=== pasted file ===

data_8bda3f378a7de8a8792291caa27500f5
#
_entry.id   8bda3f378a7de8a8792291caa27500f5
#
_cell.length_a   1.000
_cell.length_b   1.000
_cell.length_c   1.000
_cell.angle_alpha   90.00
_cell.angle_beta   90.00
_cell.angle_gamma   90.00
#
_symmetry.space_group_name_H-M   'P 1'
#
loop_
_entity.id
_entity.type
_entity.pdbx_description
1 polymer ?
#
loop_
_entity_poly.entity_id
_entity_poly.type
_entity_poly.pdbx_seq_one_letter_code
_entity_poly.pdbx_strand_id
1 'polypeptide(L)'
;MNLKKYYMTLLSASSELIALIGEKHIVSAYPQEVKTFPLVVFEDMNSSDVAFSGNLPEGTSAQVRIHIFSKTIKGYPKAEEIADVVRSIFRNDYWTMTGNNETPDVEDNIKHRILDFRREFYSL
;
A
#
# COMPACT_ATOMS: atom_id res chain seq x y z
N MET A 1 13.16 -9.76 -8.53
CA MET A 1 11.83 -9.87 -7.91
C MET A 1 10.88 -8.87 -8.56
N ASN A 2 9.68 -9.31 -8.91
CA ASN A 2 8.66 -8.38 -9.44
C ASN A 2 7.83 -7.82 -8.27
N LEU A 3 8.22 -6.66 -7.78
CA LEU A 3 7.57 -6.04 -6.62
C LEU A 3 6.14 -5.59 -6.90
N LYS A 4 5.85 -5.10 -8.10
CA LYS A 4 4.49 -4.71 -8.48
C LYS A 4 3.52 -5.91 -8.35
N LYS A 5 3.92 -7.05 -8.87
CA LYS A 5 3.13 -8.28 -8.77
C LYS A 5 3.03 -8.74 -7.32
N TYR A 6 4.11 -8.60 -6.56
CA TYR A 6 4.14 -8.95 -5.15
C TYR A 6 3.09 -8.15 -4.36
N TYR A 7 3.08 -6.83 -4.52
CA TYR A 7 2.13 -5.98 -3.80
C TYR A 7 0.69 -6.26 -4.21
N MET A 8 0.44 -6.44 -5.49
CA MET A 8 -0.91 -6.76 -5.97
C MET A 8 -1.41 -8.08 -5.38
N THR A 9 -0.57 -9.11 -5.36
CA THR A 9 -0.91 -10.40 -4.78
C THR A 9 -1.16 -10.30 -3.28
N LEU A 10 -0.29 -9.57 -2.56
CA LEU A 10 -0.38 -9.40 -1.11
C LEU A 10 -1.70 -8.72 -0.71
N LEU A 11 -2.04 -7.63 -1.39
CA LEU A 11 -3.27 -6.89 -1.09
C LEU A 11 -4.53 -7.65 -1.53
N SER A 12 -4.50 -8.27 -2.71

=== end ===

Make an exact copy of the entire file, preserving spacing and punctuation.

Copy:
data_8bda3f378a7de8a8792291caa27500f5
#
_entry.id   8bda3f378a7de8a8792291caa27500f5
#
_cell.length_a   1.000
_cell.length_b   1.000
_cell.length_c   1.000
_cell.angle_alpha   90.00
_cell.angle_beta   90.00
_cell.angle_gamma   90.00
#
_symmetry.space_group_name_H-M   'P 1'
#
loop_
_entity.id
_entity.type
_entity.pdbx_description
1 polymer ?
#
loop_
_entity_poly.entity_id
_entity_poly.type
_entity_poly.pdbx_seq_one_letter_code
_entity_poly.pdbx_strand_id
1 'polypeptide(L)'
;MNLKKYYMTLLSASSELIALIGEKHIVSAYPQEVKTFPLVVFEDMNSSDVAFSGNLPEGTSAQVRIHIFSKTIKGYPKAEEIADVVRSIFRNDYWTMTGNNETPDVEDNIKHRILDFRREFYSL
;
A
#
# COMPACT_ATOMS: atom_id res chain seq x y z
N MET A 1 13.16 -9.76 -8.53
CA MET A 1 11.83 -9.87 -7.91
C MET A 1 10.88 -8.87 -8.56
N ASN A 2 9.68 -9.31 -8.91
CA ASN A 2 8.66 -8.38 -9.44
C ASN A 2 7.83 -7.82 -8.27
N LEU A 3 8.22 -6.66 -7.78
CA LEU A 3 7.57 -6.04 -6.62
C LEU A 3 6.14 -5.59 -6.90
N LYS A 4 5.85 -5.10 -8.10
CA LYS A 4 4.49 -4.71 -8.48
C LYS A 4 3.52 -5.91 -8.35
N LYS A 5 3.92 -7.05 -8.87
CA LYS A 5 3.13 -8.28 -8.77
C LYS A 5 3.03 -8.74 -7.32
N TYR A 6 4.11 -8.60 -6.56
CA TYR A 6 4.14 -8.95 -5.15
C TYR A 6 3.09 -8.15 -4.36
N TYR A 7 3.08 -6.83 -4.52
CA TYR A 7 2.13 -5.98 -3.80
C TYR A 7 0.69 -6.26 -4.21
N MET A 8 0.44 -6.44 -5.49
CA MET A 8 -0.91 -6.76 -5.97
C MET A 8 -1.41 -8.08 -5.38
N THR A 9 -0.57 -9.11 -5.36
CA THR A 9 -0.91 -10.40 -4.78
C THR A 9 -1.16 -10.30 -3.28
N LEU A 10 -0.29 -9.57 -2.56
CA LEU A 10 -0.38 -9.40 -1.11
C LEU A 10 -1.70 -8.72 -0.71
N LEU A 11 -2.04 -7.63 -1.39
CA LEU A 11 -3.27 -6.89 -1.09
C LEU A 11 -4.53 -7.65 -1.53
N SER A 12 -4.50 -8.27 -2.71